Sir Malcolm and the Missing Prince: A Tale of Long Ago

Sir Malcolm and the Missing Prince A Tale of Long Ago Young Prince Hubert is incorrigible unmanageable and tiresomely demanding What is the good King to do How will his selfish Prince ever learn to rule the kingdom well His most trusted friend Sir Mal

  • Title: Sir Malcolm and the Missing Prince: A Tale of Long Ago
  • Author: Sidney Baldwin
  • ISBN: 9781584741541
  • Page: 363
  • Format: None
  • Young Prince Hubert is incorrigible, unmanageable, and tiresomely demanding What is the good King to do How will his selfish Prince ever learn to rule the kingdom well His most trusted friend, Sir Malcolm, has a plan Prince Hubert is swept away to a land where he is simply known as Hugh, a peasant boy His silks are replaced with rough work clothes, his castle dwellingYoung Prince Hubert is incorrigible, unmanageable, and tiresomely demanding What is the good King to do How will his selfish Prince ever learn to rule the kingdom well His most trusted friend, Sir Malcolm, has a plan Prince Hubert is swept away to a land where he is simply known as Hugh, a peasant boy His silks are replaced with rough work clothes, his castle dwelling with a humble cottage It is here that Hugh learns valuable life lessons from the widow of the forest.Hugh is a sturdy, likable boy who will undoubtedly take a favorite place in the line of lovable Lamplighter characters.

    One thought on “Sir Malcolm and the Missing Prince: A Tale of Long Ago”

    1. This was the first Lamplighter Theatre radio drama that I listened to. I hesitantly borrowed it from my church's library after the librarian highly recommended it, thinking that it would be just another prince-kingom-fantasy-allegory, which I'm not really into.Boy, was I wrong.Not only was it not fantasy, it was an amazing moral story! It also included one of my favorite radio actors (Adam Wylie), who played as Hubert/Hugh. And I love Jess Harnell (Finnian Jones).Lamplighter has definitely expan [...]

    2. Dad is reading this book to Ellie at night and they are loving it. She has listened to the audio. We gave this book to Ellie in celebration of her devotion to the Lord.This was such a precious book for Dad and Ellie to read together. They both rated it 5 stars. One of the characters in the book is Ellie and the prince gave her a gold coin that she wore around her neck. We had a gold coin with an angel on it that Yellow Grandma had given us so Ben put a small hole in the top of it and hung it on [...]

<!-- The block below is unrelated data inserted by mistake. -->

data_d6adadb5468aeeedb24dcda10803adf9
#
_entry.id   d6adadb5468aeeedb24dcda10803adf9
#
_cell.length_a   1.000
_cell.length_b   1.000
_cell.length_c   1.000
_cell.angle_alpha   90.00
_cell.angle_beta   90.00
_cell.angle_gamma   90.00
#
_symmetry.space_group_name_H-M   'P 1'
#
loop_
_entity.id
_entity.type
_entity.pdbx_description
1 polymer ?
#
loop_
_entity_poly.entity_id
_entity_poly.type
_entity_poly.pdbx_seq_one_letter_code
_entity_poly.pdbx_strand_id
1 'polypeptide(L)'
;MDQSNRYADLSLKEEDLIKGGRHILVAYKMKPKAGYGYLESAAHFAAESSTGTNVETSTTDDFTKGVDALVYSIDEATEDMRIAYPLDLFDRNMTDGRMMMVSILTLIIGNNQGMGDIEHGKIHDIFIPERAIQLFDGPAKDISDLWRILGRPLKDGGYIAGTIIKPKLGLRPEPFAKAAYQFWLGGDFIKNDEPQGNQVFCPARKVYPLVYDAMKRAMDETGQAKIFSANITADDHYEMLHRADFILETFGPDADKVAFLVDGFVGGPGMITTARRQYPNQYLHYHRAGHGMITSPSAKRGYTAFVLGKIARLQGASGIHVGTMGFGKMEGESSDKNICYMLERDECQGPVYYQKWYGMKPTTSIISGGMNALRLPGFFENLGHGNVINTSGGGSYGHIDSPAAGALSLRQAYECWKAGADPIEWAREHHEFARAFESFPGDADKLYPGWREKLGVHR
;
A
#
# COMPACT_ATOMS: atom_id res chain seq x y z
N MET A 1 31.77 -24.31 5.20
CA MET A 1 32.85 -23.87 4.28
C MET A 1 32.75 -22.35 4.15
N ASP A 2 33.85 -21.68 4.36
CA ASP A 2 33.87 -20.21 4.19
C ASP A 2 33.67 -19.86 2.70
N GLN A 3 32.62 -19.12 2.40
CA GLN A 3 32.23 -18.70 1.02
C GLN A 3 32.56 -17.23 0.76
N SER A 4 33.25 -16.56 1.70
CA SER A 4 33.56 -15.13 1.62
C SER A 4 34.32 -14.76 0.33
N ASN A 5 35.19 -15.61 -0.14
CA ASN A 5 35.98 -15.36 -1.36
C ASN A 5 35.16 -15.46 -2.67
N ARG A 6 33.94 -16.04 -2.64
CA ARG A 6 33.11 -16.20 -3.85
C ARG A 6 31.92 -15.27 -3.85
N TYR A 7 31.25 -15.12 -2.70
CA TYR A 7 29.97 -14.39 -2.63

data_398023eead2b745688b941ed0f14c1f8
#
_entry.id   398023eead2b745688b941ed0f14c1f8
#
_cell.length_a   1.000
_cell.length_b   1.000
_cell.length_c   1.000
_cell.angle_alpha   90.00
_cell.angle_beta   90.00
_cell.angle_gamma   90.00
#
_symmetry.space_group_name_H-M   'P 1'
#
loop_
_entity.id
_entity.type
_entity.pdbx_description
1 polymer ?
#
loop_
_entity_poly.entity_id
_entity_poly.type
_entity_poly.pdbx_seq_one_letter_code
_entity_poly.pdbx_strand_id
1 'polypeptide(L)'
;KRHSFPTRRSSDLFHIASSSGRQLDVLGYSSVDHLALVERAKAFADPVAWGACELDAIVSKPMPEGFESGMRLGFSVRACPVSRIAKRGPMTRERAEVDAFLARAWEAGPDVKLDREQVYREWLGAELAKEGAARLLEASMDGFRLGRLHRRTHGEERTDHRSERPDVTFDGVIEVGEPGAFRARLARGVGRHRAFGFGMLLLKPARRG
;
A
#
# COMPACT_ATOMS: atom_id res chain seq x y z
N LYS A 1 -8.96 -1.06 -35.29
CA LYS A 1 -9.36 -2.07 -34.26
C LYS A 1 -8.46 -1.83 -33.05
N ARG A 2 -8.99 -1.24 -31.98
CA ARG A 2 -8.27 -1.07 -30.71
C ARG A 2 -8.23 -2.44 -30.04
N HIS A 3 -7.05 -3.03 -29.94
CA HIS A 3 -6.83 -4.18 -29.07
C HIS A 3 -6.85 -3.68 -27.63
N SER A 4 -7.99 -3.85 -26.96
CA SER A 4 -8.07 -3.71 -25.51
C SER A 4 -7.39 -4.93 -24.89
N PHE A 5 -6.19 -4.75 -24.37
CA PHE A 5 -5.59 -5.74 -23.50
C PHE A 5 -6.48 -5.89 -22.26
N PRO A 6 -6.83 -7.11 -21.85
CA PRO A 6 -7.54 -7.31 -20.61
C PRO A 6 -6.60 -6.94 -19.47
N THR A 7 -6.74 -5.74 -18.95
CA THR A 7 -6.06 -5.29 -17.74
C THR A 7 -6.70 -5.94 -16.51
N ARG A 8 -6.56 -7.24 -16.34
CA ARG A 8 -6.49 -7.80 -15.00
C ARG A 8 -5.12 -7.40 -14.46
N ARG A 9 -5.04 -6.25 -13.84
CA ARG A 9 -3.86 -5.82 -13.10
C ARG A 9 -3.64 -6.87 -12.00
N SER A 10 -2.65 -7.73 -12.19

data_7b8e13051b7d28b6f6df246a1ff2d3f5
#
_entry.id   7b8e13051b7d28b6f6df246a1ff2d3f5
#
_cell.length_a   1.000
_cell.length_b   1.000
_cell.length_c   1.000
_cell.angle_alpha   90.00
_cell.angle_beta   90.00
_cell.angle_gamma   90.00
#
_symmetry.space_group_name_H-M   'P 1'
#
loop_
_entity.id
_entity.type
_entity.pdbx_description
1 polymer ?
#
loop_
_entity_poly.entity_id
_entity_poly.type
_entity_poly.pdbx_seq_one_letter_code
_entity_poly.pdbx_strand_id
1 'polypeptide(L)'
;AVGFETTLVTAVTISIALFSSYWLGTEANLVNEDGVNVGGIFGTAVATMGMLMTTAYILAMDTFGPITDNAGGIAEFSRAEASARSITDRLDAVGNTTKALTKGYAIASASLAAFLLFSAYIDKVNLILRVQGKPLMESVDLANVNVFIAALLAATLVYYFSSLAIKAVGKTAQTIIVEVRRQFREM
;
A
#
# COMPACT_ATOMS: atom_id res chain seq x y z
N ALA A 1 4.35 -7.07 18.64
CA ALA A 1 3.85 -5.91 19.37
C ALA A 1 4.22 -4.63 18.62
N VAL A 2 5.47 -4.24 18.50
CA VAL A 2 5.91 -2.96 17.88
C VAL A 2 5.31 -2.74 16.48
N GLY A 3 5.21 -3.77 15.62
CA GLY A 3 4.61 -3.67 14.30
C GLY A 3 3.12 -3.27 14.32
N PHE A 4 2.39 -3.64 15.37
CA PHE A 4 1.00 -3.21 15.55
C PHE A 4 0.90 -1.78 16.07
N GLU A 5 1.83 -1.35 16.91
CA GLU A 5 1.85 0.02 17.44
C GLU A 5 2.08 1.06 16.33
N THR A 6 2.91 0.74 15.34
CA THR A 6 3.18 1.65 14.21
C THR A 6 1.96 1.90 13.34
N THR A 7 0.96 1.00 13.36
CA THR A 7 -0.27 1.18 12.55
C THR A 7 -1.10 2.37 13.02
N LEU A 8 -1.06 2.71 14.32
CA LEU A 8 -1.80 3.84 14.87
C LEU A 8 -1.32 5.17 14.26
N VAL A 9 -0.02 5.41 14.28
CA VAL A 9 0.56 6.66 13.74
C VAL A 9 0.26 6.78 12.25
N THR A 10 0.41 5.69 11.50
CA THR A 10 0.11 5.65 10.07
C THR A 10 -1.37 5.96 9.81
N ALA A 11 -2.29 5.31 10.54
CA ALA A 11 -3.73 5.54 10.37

3. We listened to this in the car. We really enjoyed this story and have already listened to it twice. This is an excellent story for boys to hear, especially ones that would prefer to play all day or think work is beneath them or think others are here to serve them. Actually it is a good reminder for all. My son really enjoyed it even with the strong moral teaching. The audio theater was done well.

    4. Such a worthwhile read for the family. Our kids were 5 and 4 when we read it aloud, but it is suitable for a much older audience, too. It pricked my heart over and over. We plan to read it every few years.

    5. Actually we are listening to the audio theatre--Great story! I love lamplighter books and their audio theatre is wonderful. Elijah especially loved this. I look forward to downloading another when there is a good sale. It is worth the expense.

    6. This is such a great story. Near the end I was really moved by the changes in him. We will read this again for sure.

    7. FANTASTIC children's book. My kids and I were on the edge of our seats for the entire book. A memorable lesson on character building.

    8. We read this together as a family and it was a great book. We thoroughly enjoyed the story - a bratty prince who comes to learn what it really takes to rule others.

    9. A spoiled prince is whisked to the country side to live as a poor boy in the care of a peasant woman. Will poverty teach him honor?

    10. Some Lamplighters can have the "preachy" overwhelm the story but this one is pretty good--an easy read, involving story, but still a good message.

    11. Say you took a morality fable by Aesop, stretched it to the length of a novella, gave it a faux-medieval setting, sprinkled it with Victorian sentimentality, and worked in a few quotations from Proverbs at the end. What you’ve made isn’t harmful, but it’s not children’s lit either.

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